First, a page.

Heterogeneous catalysis and solid

Report
Heterogeneous Catalysis
& Solid State Physics
Physics 141A
Dohyung Kim
May 2, 2013
Catalysis
 Catalysis : Increase in the rate of reaction due to a catalyst
<http://www.chemguide.co.uk >
 Types of Catalysts
1) Homogeneous : Catalyst and Reactant in the same phase
2) Heterogeneous : Catalyst and Reactant in different phases
Catalysis
 Types of Catalysts
1) Homogeneous : Catalyst and Reactant in the same phase
e.g.) Organometallic Compounds
<Cativa Process>
2) Heterogeneous : Catalyst and Reactant in different phases
e.g.) Metal Surface
<Catalytic decomposition of formic acid on noble metals>
<International Journal of Hydrogen Energy Volume 37, Issue 21, 2012, 15956 - 15965>
Heterogeneous Catalysis
 Elementary steps in heterogeneous catalysis
① Adsorption of reactants
③ Desorption of products
② Reaction of adsorbed intermediates
Adsorptive property of a catalyst = Catalytic activity
D-band Model(Chemisorption)
 Electronic structure of transition metal
 Interaction between energy levels
Adsorbate
Adsorbate
Broad band
Narrow band
D-band Model(Chemisorption)
 Formation of a chemical bond
Antibonding
Bonding
<A. Nilsson et al., Chemical Bonding at Surfaces and Interfaces, Elsevier(2008)>
 Strong vs Weak chemisorption
Ed - EF
<B. Hammer et al., Advances in catalysis, Vol. 45(2000), 71-129>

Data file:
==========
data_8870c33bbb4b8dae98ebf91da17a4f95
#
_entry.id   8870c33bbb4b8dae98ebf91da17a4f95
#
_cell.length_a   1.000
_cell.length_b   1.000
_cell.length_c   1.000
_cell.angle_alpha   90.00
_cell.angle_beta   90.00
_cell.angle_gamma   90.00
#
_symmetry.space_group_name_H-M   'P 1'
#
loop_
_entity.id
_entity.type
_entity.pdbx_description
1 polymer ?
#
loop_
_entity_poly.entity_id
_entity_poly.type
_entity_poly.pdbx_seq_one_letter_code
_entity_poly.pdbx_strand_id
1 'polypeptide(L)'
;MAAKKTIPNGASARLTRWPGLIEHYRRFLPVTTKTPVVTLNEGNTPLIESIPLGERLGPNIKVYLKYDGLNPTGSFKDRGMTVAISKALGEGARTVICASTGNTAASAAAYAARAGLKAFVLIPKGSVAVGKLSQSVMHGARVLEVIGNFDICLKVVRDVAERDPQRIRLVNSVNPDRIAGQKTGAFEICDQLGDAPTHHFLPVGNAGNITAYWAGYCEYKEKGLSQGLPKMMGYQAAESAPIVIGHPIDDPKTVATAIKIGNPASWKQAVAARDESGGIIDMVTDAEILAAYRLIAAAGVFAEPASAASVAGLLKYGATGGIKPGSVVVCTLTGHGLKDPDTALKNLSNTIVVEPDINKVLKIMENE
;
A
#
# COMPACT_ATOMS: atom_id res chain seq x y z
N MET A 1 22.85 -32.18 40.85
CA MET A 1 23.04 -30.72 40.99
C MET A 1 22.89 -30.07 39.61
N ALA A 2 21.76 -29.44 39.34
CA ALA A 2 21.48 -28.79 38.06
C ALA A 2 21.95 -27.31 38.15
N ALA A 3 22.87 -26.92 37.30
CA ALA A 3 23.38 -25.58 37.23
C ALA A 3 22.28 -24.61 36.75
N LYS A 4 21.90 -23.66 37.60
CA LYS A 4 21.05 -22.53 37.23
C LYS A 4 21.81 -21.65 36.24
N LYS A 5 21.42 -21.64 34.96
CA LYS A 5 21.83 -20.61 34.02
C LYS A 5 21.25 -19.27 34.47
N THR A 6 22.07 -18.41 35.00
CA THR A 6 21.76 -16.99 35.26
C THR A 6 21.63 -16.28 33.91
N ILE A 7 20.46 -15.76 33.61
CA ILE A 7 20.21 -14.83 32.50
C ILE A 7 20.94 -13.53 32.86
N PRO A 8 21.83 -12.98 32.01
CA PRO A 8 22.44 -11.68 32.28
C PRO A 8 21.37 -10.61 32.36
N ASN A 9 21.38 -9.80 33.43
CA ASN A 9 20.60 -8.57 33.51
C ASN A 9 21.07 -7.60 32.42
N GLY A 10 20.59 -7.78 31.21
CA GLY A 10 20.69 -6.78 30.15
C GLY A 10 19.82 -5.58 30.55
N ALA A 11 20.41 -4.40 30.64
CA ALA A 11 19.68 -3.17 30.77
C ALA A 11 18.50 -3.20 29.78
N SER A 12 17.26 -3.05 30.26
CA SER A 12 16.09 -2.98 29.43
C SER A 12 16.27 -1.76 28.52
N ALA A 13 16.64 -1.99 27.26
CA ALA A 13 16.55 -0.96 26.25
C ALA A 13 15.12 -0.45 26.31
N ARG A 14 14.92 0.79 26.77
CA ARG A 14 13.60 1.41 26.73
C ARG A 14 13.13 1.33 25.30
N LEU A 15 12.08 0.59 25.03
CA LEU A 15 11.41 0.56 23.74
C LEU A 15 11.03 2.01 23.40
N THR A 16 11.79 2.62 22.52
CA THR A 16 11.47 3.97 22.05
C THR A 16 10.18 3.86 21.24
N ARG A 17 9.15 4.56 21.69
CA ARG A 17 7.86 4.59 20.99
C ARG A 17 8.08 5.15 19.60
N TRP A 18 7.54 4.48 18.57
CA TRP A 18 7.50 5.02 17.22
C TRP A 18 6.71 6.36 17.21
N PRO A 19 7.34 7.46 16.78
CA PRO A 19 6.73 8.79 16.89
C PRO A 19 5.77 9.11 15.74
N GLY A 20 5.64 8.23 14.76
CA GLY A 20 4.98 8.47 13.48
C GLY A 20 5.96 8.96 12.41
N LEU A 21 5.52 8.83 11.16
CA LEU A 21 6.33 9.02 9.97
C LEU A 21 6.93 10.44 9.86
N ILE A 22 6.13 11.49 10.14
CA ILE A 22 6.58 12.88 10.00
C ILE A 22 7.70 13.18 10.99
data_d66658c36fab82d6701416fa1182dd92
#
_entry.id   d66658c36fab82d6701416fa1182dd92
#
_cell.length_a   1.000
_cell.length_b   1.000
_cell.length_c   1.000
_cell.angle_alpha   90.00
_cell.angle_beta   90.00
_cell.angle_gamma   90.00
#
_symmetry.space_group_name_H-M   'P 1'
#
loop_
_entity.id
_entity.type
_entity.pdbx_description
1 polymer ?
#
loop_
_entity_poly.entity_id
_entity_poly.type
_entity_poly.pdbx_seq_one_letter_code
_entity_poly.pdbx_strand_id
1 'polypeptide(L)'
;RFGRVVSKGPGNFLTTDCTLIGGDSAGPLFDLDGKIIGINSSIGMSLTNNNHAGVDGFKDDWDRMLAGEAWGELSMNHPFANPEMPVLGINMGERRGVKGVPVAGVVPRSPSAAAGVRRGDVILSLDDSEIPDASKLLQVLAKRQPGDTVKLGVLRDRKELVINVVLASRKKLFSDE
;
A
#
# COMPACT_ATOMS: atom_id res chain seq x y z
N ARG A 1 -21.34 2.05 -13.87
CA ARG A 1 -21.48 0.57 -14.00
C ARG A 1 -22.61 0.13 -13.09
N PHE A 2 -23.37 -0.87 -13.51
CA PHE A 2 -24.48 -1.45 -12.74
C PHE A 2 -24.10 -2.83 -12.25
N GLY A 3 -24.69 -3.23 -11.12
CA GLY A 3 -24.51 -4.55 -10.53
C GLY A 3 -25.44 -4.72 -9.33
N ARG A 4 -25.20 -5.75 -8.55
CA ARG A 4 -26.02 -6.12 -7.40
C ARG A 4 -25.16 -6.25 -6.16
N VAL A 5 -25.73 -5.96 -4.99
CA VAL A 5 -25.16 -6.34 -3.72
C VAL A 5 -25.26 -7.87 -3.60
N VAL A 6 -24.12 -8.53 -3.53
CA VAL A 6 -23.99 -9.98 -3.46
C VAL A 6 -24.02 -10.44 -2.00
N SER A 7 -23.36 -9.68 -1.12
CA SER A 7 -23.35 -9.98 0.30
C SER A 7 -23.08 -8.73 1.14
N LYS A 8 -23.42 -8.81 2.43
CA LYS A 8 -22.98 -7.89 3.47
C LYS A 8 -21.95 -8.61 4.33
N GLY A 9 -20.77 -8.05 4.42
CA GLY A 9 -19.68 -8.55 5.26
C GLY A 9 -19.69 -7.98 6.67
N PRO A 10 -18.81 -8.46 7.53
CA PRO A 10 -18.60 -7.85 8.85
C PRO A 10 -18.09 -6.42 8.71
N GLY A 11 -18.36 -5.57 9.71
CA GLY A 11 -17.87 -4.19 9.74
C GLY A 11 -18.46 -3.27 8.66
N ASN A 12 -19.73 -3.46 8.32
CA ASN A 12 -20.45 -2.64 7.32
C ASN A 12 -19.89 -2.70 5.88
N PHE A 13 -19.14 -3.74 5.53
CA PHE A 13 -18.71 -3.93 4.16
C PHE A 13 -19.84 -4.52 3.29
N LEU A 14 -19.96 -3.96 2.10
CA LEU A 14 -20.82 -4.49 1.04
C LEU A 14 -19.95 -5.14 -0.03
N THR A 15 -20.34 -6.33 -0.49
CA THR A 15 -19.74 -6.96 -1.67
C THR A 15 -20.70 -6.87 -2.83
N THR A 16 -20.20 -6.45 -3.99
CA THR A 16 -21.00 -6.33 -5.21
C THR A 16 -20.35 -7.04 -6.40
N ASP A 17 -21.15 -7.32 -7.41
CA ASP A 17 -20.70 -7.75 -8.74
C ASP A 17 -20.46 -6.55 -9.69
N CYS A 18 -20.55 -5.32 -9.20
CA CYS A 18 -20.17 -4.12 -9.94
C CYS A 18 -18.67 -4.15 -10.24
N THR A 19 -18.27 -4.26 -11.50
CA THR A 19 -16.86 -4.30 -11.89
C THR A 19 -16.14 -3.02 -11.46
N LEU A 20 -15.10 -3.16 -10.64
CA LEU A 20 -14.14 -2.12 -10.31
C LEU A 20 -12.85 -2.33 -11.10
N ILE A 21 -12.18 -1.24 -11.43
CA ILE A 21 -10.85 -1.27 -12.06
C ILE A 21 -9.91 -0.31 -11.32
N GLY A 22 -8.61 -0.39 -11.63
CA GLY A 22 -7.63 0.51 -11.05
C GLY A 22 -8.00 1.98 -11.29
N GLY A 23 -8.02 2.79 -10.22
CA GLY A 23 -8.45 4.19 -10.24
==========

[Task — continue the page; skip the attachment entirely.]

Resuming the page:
D-band Model(Chemisorption)
 Variation in adsorption energies
1) Different Metal catalysts
ΔE(eV)
<B. Hammer et al., Advances in catalysis, Vol. 45(2000), 71-129>
# of d-electrons
Ed - EF
D-band Model(Chemisorption)
 Variation in adsorption energies
2) Different Facets
ex) FCC
Band Width(W) ~ sqrt(N)
Decreasing Atomic Density
<A. Nilsson et al., Chemical Bonding at Surfaces and Interfaces, Elsevier(2008)>
<B. Hammer et al., Catalysis Letters, 46(1997), 31-35>
D-band Model(Chemisorption)
 Variation in adsorption energies
3) Alloying
<J. R. Kitchin et al., J. Chem. Phys. 120, 10240 (2004)>
Control of reactivty through catalyst deposition
<A. Nilsson et al., Chemical Bonding at Surfaces and Interfaces, Elsevier(2008)>
Volcano Curve
 Plot of reaction rate vs property of a catalyst
(e.g. Heat of adsorption)
→ Volcano Shape
 Sabatier Principle : The interaction between the
catalyst and the substrate should be “just right”
* Case of decomposition of formic acid on transition metals
<Karl Kochloefl (2005), "Heterogeneous Catalysis and Solid Catalysts“>
Activity related to various properties of a catalyst, mostly bulk properties.
The most fundamental parameter ?
Bronsted-Evans-Polanyi(BEP) relation
 Linear relationship between the activation energy
and dissociative chemisorption energy
Ea(=Ets) = aΔE + b
A2 + 2 * ↔ 2 A*
<Shengguan Wang et al., SLAC-PUB-14285>
Ea
A2 + 2 *
Dissociative chemisorption energy determines the catalytic activity !
ΔE
2 A*
Simple Kinetic Models
A2 + 2B ↔ 2AB
① Dissociative adsorption as RDS without strongly adsorbed A2
② Dissociative adsorption as RDS with strongly adsorbed A2
③ Dissociative adsorption as RDS followed by rxn with strongly adsorbed B
* RDS : Rate-determining step